A PHOTO VISIT TO CHARLESTON AND THE LOWCOUNTRY
I’ve recently returned from four days in Charleston and at some of the surrounding Lowcountry plantations.
I spent two days with four other photographers in a field workshop under the direction of Richard Bernabe. He is a renowned scenic and nature photographer with over 7000 publishing credits. He is the author of South Carolina Wonder and Light, Editor of Nature Photographers Online Magazine, and a principal of Mountain Trail photo, publishers and workshop operators.
These workshops expose one to new venues (not much Spanish moss or Camellia in the Pinelands), and compel the practice of disciplined photography scene after scene all day long. One has to think for each shot about subject matter, composition, lighting, zoom, focus point, aperture and depth of field, and exposure values. Then (fortunately with digital), one can examine the shot immediately for blown out highlights, lack of shadow detail, exposure brightness, fuzziness……. and adjust and shoot again if necessary. Workshops are also an opportunity to discuss hardware and software with fellow gearheads. It was a good experience; I enjoyed the scenes we saw and my fellow photographers.
We began a dreary, threatening Saturday morning in the Audubon Swamp Garden, a part of Magnolia Gardens. Here we captured some Great Egrets doing their mating dances in full feathery plumage, as well as Great Blue Herons, a gator, and Anhingas.
Then, into the adjacent Magnolia Gardens, lush with azaleas, camellias, great Live Oaks and Spanish Moss. The plantation was created by Thomas Drayton along the Ashley River in 1679. His son, John, eventually created Drayton Hall (described below).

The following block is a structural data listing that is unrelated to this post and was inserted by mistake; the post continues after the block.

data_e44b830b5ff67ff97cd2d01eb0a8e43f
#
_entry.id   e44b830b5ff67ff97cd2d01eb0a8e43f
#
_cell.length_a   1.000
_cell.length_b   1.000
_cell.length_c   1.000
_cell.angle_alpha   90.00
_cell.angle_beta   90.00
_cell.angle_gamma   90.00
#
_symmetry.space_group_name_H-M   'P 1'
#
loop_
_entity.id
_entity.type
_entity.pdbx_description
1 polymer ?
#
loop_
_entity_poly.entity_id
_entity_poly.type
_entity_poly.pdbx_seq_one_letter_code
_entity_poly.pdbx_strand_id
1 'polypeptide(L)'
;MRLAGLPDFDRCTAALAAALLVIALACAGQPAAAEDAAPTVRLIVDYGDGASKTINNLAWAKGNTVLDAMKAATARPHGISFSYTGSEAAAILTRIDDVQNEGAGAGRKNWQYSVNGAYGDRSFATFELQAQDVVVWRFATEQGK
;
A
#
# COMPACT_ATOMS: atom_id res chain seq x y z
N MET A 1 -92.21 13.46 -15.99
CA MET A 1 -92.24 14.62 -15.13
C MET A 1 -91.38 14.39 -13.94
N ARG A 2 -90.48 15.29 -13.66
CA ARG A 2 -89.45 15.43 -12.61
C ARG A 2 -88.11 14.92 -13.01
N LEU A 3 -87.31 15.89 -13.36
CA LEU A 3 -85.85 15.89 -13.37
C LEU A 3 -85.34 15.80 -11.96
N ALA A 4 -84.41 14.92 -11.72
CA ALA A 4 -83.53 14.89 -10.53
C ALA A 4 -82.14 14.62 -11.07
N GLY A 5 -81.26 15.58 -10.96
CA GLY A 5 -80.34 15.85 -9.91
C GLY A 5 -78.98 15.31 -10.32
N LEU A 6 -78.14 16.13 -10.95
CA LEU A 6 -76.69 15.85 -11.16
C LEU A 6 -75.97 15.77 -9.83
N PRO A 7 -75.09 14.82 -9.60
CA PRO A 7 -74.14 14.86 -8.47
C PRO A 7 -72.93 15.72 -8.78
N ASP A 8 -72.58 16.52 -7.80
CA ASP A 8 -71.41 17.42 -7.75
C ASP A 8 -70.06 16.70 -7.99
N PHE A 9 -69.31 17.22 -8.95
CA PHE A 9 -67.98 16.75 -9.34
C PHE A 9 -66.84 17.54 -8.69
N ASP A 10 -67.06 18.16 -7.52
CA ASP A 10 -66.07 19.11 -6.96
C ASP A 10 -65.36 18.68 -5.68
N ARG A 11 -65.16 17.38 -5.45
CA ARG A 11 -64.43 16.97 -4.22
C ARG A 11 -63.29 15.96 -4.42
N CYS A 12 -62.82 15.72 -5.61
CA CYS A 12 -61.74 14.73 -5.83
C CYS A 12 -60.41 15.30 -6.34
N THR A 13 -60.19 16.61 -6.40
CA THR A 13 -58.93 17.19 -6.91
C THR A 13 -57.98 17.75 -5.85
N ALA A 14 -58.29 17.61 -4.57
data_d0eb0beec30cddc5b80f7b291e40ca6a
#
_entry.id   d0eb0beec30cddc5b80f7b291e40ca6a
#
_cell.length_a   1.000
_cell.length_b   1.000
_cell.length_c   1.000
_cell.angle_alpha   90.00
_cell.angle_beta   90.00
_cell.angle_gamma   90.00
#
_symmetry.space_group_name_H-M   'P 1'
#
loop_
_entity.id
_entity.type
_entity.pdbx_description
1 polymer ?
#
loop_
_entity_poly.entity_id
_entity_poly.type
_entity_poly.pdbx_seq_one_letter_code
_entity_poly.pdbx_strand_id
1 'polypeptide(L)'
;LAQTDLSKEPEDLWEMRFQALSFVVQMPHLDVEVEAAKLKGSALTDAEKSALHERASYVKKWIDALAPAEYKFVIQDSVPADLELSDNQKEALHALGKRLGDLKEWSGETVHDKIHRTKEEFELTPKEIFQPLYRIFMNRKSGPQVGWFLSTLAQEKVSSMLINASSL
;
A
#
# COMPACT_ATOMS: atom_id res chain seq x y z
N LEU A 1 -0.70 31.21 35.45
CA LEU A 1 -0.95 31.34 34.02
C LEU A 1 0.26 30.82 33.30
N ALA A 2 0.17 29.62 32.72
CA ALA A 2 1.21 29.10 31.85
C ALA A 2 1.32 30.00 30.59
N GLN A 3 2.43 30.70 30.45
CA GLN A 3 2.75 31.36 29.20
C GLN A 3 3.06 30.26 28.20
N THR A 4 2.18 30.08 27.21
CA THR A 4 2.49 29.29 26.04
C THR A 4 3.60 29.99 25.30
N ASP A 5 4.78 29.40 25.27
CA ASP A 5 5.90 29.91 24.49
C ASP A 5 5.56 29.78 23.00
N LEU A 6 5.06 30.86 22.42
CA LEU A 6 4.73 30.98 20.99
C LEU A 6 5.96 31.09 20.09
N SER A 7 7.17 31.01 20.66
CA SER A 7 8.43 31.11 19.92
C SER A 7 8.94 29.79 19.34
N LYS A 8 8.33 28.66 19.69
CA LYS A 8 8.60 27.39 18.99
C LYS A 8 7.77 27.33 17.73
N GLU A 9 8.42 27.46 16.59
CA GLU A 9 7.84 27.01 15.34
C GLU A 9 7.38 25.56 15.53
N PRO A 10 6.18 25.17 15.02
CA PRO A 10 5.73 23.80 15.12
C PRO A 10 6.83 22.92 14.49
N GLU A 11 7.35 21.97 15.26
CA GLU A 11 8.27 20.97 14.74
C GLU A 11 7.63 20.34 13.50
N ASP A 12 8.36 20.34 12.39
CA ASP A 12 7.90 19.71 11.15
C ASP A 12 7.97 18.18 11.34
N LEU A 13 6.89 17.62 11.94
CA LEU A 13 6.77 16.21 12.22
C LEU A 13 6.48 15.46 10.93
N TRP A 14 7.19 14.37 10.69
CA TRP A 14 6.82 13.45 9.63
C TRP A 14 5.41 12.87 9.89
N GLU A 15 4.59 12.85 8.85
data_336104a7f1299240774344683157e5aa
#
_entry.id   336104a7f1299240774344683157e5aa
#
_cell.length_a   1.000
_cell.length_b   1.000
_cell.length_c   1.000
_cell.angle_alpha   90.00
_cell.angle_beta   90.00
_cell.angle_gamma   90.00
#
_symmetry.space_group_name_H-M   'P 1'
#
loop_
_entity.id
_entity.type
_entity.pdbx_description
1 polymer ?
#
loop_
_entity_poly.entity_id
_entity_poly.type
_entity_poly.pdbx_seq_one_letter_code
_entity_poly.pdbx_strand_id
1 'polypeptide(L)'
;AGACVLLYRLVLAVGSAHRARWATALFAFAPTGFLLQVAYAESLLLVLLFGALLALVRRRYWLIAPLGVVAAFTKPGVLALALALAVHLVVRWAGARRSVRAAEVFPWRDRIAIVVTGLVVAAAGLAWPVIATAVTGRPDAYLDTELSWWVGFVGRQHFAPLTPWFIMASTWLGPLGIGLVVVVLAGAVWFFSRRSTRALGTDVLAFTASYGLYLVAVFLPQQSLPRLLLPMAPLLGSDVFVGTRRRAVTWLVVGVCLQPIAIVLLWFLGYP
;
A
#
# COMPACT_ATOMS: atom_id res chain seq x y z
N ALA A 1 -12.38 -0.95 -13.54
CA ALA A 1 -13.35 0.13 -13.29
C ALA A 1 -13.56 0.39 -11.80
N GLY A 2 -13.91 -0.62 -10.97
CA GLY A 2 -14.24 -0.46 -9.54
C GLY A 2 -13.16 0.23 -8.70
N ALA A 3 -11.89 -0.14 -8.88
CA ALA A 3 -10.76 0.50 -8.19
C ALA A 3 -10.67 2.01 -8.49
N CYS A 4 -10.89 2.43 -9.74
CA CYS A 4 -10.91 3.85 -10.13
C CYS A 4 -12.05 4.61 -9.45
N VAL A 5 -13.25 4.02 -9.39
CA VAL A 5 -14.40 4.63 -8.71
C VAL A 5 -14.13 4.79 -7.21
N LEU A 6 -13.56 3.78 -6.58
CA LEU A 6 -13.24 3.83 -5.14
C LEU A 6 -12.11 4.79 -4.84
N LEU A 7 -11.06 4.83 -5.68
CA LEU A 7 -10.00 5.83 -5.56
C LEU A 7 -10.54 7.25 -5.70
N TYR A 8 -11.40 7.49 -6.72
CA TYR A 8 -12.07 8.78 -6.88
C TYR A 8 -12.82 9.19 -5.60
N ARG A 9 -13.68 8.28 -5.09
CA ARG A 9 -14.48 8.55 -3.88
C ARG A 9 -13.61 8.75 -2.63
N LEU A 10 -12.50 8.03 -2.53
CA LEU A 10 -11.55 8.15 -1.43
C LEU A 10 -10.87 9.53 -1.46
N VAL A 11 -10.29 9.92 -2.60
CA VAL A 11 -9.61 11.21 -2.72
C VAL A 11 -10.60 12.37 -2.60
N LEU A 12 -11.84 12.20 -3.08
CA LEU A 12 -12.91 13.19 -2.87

After lunch we visited the Angel Oak, a Live Oak (Quercus Virginiana) that is a native species found throughout the Lowcountry, This tree, on land owned by the Angel family at one time, is thought to be some 1500 years old and has branches which extend over 90′ from the trunk.
We closed the day in a hard storm at the Grove Plantation, an 1828 mansion along the Edisto River, that survived the Civil War. The approach is lined by moss-laden Live Oaks, and one half expects Scarlett and Rhett to appear beyond the next tree.
Sunday morning took us to Cypress Garden, another great setting for cypress swamps, lily pads and azaleas.
We finished the day in sunny, downtown Charleston with its attractive doorways and interesting homes and gardens.
ON MY OWN
I stayed on for two more days to revisit some favorite places from past visits. I began, however, by returning early to the Audubon Swamp Garden, now almost deserted compared to Saturday morning. I encountered only one birder and one other bipedus photographus, and another nice image, a family portrait.
Then off to Middleton Plantation to photograph their azalea hill which I photographed six years ago. It was worth it.
I finished the day and the trip with my fourth visit to one of my favorite places, the National Trust’s Drayton Hall on the Ashley River. Begun in 1738 by the 22-year-old John Drayton it is considered one of the few surviving examples of 18th C. Georgian-Palladian architecture in America. It is a striking building, sitting alone above the river.
The interior is an architectural museum as it is unfurnished and undecorated. One sees only the mansion that Drayton created, unobscured by the trappings of any particular period.
This has been a long blog but it was a wonderful trip. Take another coffee break tomorrow and look at some other selected images.